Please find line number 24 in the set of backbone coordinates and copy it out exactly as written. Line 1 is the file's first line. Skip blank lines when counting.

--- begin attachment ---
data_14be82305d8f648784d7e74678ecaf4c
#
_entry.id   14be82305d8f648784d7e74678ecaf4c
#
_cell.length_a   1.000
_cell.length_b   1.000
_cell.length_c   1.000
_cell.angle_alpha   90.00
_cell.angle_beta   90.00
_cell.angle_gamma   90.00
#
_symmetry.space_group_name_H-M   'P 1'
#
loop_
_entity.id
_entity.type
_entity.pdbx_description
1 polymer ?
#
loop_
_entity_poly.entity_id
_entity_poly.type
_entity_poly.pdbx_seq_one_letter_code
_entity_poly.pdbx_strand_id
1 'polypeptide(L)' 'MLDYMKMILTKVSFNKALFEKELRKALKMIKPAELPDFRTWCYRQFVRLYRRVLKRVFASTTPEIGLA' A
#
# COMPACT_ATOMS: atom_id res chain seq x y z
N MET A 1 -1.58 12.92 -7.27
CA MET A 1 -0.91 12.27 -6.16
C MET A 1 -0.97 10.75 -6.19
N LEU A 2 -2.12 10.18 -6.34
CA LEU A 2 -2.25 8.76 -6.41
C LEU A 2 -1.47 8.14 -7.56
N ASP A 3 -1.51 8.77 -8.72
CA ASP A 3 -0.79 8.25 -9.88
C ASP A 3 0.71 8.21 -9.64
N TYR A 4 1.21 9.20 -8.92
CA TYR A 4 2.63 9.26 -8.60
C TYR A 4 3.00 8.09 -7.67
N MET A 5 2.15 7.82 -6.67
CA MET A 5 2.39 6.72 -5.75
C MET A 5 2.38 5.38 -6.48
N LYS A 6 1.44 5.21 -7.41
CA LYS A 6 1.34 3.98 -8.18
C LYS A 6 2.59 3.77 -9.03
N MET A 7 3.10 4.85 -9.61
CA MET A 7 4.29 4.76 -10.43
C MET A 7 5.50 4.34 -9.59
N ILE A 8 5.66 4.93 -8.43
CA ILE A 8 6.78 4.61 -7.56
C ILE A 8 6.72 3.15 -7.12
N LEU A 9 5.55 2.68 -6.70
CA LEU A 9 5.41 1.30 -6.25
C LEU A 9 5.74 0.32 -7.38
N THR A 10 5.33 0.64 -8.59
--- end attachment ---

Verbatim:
_entity_poly.pdbx_strand_id